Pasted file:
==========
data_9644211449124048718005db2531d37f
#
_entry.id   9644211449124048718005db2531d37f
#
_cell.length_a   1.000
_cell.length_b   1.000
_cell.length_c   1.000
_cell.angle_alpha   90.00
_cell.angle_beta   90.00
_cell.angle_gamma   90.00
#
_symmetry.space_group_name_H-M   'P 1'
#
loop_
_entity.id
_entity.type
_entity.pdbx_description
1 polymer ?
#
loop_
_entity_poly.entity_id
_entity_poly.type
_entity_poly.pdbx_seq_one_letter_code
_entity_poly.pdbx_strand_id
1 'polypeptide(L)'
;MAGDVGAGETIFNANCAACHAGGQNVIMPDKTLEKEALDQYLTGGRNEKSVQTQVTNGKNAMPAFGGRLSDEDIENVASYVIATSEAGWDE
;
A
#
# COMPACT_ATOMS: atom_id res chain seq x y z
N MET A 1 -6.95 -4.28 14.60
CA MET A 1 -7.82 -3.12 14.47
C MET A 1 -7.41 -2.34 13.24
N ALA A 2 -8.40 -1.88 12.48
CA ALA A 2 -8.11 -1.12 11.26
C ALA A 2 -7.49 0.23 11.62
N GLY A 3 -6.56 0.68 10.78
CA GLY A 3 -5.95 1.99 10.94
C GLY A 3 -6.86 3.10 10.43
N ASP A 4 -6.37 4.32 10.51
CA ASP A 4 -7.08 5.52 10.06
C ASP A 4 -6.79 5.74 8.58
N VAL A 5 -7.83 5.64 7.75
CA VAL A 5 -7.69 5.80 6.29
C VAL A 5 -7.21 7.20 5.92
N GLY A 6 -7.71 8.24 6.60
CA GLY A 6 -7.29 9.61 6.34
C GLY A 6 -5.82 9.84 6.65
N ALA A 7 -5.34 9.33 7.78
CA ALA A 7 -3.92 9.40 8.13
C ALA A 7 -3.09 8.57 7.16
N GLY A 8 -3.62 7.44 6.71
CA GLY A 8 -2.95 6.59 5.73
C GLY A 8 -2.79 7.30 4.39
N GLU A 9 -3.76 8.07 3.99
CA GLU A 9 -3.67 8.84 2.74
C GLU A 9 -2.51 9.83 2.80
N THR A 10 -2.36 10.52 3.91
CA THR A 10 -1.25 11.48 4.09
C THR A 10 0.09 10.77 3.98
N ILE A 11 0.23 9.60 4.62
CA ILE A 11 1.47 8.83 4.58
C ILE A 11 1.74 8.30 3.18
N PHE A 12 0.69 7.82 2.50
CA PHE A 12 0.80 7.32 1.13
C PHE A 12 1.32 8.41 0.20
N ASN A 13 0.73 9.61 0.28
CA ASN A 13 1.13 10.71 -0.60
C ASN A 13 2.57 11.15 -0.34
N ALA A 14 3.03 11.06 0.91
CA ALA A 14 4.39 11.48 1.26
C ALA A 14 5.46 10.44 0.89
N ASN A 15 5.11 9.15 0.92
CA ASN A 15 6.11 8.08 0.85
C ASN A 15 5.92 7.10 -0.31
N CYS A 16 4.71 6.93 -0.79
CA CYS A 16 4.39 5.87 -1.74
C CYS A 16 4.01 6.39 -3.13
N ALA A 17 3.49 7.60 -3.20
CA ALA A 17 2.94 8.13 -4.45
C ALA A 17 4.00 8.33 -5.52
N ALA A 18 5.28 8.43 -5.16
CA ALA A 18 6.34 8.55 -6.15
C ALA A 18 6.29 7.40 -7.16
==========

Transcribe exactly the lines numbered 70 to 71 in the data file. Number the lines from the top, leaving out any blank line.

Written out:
N ALA A 14 3.03 11.06 0.91
CA ALA A 14 4.39 11.48 1.26